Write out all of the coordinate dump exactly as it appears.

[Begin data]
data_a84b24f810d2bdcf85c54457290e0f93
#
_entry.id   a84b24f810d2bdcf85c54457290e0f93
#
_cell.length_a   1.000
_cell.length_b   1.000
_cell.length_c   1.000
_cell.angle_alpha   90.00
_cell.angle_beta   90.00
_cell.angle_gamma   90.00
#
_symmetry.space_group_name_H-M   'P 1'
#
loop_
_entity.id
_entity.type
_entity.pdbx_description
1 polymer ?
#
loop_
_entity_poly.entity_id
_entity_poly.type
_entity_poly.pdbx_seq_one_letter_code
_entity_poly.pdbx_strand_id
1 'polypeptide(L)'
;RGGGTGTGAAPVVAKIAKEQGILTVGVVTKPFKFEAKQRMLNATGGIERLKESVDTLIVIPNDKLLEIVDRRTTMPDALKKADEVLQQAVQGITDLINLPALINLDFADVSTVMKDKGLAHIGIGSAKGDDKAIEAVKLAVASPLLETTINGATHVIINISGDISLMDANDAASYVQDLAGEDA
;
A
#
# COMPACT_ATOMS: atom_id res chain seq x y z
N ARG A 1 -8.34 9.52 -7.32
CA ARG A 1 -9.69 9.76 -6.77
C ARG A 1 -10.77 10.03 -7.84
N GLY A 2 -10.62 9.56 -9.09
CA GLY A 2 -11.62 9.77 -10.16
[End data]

data_a84b24f810d2bdcf85c54457290e0f93
#
_entry.id   a84b24f810d2bdcf85c54457290e0f93
#
_cell.length_a   1.000
_cell.length_b   1.000
_cell.length_c   1.000
_cell.angle_alpha   90.00
_cell.angle_beta   90.00
_cell.angle_gamma   90.00
#
_symmetry.space_group_name_H-M   'P 1'
#
loop_
_entity.id
_entity.type
_entity.pdbx_description
1 polymer ?
#
loop_
_entity_poly.entity_id
_entity_poly.type
_entity_poly.pdbx_seq_one_letter_code
_entity_poly.pdbx_strand_id
1 'polypeptide(L)'
;RGGGTGTGAAPVVAKIAKEQGILTVGVVTKPFKFEAKQRMLNATGGIERLKESVDTLIVIPNDKLLEIVDRRTTMPDALKKADEVLQQAVQGITDLINLPALINLDFADVSTVMKDKGLAHIGIGSAKGDDKAIEAVKLAVASPLLETTINGATHVIINISGDISLMDANDAASYVQDLAGEDA
;
A
#
# COMPACT_ATOMS: atom_id res chain seq x y z
N ARG A 1 -8.34 9.52 -7.32
CA ARG A 1 -9.69 9.76 -6.77
C ARG A 1 -10.77 10.03 -7.84
N GLY A 2 -10.62 9.56 -9.09
CA GLY A 2 -11.62 9.77 -10.16